Happy Helloween

In case you’re unaware, one of the biggest pitching prospects in Major League Baseball made his debut last night. It wasn’t met with the hype and festivity of Strasmas, but Helloween certainly did not disappoint.

Helloween, of course, refers to the Rays’ Jeremy Hellickson. Hellickson’s debut came against a depleted Twins’ lineup – without both Joe Mauer and Justin Morneau – but it’s hard not to be impressed by his performance. The Twins mustered only two runs off Hellickson on three hits, a home run, and two walks. Hellickson struck out six Twins, including three against Jim Thome, one of the best power hitters in the history of the game.

Hellickson flashed three solid pitches last night (Brooks Baseball has the Pitch F/X values on the game). His fastball drew five swinging strikes and sat in the low-90s. His changeup was nearly 10 miles per hour slower, and was a nasty pitch for Hellickson, drawing six whiffs on only 26 pitches. With 15 overall strikes out of those 26 changeups it could mean that the best pitch inĀ Hellickson’s arsenal is his changeup. He also showed a curveball, throwing a whopping 14 of 17 for strikes, even though “only” three of them were whiffs, for a still solid 17% whiff rate.

Helloween, for now, will be short lived. The Rays have already optioned Hellickson back to the minor leagues and will be bringing up first baseman Dan Johnson to shore up the bench and fill in for an injured Carlos Pena. That certainly doesn’t mean that we won’t be seeing more Hellickson as the season goes; right now, though, the Rays are set in the rotation and have no reason to stash a top prospect like this in the bullpen and possibly damage his development.

As our own R.J. Anderson reminds us, it’s only one start. But it’s one start backed up by a fantastic minor league career and an absolutely ridiculous arsenal of pitches. He’s not up for good, but he will be soon, and he could be one of the best, so get excited, fans of the Rays and fans of pitchers everywhere.

Print This Post

Jack Moore's work can be seen at VICE Sports and anywhere else you're willing to pay him to write. Buy his e-book.

10 Responses to “Happy Helloween”

You can follow any responses to this entry through the RSS 2.0 feed.
  1. woodman says:

    Dang you Rays, I have him in my fantasy league.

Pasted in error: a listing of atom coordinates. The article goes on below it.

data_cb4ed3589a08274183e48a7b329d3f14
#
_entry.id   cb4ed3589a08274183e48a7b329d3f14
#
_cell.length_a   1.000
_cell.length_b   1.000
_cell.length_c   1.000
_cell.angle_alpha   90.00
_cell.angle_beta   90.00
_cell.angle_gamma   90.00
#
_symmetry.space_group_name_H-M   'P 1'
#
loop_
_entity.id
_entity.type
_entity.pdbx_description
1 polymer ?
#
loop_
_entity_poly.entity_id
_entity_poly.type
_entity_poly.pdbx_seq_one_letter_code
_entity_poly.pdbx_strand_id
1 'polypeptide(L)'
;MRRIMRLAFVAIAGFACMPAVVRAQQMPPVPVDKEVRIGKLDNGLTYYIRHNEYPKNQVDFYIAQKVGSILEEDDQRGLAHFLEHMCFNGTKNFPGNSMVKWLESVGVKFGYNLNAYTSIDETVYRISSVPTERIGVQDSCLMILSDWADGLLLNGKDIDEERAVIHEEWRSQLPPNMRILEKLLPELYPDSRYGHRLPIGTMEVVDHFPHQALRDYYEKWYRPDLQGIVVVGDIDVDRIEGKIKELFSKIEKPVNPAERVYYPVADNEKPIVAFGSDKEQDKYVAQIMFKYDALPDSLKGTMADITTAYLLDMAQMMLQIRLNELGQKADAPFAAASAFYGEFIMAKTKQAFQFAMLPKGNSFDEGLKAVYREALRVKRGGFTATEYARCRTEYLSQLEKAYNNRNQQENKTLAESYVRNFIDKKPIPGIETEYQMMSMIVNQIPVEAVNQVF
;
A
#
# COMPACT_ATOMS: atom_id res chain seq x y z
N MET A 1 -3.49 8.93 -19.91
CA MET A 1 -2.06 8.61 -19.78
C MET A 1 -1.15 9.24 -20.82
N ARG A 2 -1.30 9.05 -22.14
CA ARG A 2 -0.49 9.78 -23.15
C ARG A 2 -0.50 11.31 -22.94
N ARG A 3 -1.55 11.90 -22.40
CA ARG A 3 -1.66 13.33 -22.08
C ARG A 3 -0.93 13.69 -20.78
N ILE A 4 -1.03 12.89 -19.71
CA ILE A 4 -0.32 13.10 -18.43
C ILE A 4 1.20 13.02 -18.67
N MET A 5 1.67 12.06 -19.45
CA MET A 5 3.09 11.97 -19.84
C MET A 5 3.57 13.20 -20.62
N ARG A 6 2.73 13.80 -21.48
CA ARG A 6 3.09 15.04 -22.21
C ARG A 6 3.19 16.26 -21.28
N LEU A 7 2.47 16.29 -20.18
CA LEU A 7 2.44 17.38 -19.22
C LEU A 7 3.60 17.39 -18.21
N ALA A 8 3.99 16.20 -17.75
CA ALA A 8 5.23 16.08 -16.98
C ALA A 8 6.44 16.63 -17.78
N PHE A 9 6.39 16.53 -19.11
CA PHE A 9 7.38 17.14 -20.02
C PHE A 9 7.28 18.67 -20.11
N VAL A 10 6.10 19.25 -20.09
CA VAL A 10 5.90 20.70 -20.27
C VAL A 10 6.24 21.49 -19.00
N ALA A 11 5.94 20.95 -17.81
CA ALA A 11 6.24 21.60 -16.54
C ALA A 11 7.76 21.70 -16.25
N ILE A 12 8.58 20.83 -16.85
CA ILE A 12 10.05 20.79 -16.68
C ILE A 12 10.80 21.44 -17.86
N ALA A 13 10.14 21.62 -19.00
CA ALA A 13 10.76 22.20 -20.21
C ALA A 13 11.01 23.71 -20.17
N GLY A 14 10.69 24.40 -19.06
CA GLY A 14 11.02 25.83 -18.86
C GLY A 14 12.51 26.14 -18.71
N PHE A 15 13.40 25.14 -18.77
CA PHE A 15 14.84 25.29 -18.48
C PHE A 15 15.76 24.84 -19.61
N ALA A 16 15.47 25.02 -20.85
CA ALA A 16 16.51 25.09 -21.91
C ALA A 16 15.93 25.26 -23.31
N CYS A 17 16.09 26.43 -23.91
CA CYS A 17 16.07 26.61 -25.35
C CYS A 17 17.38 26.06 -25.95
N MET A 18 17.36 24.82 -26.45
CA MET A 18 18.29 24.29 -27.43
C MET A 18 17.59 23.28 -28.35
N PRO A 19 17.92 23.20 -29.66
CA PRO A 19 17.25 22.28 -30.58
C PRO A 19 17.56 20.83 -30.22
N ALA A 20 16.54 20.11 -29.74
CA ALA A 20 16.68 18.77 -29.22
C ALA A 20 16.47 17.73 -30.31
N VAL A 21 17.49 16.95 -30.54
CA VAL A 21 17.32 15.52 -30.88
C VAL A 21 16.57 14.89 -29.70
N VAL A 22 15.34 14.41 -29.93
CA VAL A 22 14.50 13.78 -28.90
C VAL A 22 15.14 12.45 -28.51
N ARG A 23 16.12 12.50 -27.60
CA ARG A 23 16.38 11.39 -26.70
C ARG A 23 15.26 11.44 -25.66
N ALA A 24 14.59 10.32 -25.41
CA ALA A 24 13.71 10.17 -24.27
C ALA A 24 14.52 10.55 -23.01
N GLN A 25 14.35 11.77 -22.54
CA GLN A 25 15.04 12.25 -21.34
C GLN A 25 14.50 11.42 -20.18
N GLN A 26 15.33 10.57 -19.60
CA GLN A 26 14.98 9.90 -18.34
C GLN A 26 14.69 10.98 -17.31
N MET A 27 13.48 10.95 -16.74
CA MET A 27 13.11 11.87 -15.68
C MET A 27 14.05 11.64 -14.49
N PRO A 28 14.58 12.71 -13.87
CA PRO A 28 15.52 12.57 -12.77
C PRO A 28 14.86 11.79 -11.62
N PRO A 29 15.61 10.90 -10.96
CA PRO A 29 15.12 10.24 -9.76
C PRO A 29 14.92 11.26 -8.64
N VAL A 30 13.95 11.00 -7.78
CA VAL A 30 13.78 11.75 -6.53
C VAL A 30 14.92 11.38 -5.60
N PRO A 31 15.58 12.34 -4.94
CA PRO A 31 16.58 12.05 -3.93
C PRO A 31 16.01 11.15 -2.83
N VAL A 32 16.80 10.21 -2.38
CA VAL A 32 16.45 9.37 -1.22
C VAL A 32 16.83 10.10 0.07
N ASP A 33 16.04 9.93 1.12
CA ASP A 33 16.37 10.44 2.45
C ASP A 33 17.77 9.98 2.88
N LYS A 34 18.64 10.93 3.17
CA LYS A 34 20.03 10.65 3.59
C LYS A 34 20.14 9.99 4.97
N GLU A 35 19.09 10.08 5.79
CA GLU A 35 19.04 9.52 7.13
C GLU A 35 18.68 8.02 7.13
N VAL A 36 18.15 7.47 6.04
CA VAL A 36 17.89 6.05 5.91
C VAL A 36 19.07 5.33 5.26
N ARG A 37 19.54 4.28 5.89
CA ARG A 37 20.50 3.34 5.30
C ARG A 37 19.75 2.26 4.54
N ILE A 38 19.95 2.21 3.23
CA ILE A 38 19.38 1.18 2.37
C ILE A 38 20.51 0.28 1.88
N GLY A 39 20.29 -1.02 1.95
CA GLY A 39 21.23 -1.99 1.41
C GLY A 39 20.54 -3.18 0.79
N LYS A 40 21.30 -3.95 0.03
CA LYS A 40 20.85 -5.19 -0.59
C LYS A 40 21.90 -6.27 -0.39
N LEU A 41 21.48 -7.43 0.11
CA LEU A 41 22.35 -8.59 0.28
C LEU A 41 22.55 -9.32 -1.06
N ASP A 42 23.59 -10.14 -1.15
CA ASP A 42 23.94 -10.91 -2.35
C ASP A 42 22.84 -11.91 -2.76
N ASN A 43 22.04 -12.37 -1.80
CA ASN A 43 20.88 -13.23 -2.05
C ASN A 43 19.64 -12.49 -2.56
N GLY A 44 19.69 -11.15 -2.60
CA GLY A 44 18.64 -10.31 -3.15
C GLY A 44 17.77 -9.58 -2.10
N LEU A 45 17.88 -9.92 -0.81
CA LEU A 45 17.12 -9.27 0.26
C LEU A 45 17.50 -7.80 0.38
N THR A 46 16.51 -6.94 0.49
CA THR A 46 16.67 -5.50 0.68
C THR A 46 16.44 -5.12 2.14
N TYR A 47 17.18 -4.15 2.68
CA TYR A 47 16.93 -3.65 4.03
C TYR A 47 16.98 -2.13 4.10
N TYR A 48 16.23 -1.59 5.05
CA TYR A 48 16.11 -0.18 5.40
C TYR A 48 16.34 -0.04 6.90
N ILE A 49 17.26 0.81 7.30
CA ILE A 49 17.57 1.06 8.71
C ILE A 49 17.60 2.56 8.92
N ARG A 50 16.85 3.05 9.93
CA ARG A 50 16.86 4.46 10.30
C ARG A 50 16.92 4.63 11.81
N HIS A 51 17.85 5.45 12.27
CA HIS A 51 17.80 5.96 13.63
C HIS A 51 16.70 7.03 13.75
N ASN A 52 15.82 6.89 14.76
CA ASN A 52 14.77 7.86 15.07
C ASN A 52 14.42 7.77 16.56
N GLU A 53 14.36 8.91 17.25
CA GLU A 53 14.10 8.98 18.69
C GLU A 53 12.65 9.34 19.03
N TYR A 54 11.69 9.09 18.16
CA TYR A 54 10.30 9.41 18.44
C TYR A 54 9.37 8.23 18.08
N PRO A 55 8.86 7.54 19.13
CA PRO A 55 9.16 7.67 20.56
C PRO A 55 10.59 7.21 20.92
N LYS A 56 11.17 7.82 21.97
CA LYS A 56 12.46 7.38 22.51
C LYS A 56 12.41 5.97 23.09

Vote -1 Vote +1

  2. Mike B. says:

    Darn. Thought this piece might be about the German heavy metal band. Though Jeremy Hellickson’s debut was a bit more impressive.

    Vote -1 Vote +1

  3. ray guy says:

    Seriously, what do the rays do with their rotation next year ?

    Vote -1 Vote +1

  4. DonCoburleone says:

    And the rich get richer… This just isn’t fair teams should not be allowed to have so many good prospects! How dare the Rays not only compete with the billion dollar Yankees but can beat them!

    Where are all the baseball pessimists who do nothing but scream about payroll inequality??? “Teams like the Royals and Pirates just can’t compete with the Yankees and Red Sox because they don’t have the money!” And of course the inevitable football argument: “WAAAAAAHHHHHH! Its not fair! Why can’t baseball be like the NFL that is just nothing but crazy parody every year!” (which is also a huge myth – Buffalo? Houston? Detroit? – not one of those teams have been relevant in over a decade!).

    Bottom line is that Tampa Bay was a much bigger joke than the Pirates or Royals just 5 years ago and their path to success was much more difficult than the Royals or Pirates.

    Vote -1 Vote +1

  5. JohnnyBigPotatoes says:

    The Helloween/Strasmus thing – Jonah Keri, right?

    Vote -1 Vote +1

  6. bikozu says:

    I thought it started with Felix Day and Cliffmas.

    Vote -1 Vote +1

  7. Brett says:

    Helloween is a bit of a stretch

    Vote -1 Vote +1

  8. William says:

    The Texans also have been decent.
    It’s not like the Yankees are able to keep all their prospects at ridiculous contracts, buy up everyone else’s players, and avoid suffering despite having A-Rod’s albatross of a contract. Nah, everything’s real peachy in the MLB. Never mind that the Padres and Rays will probably not be competing in a few years.

    Vote -1 Vote +1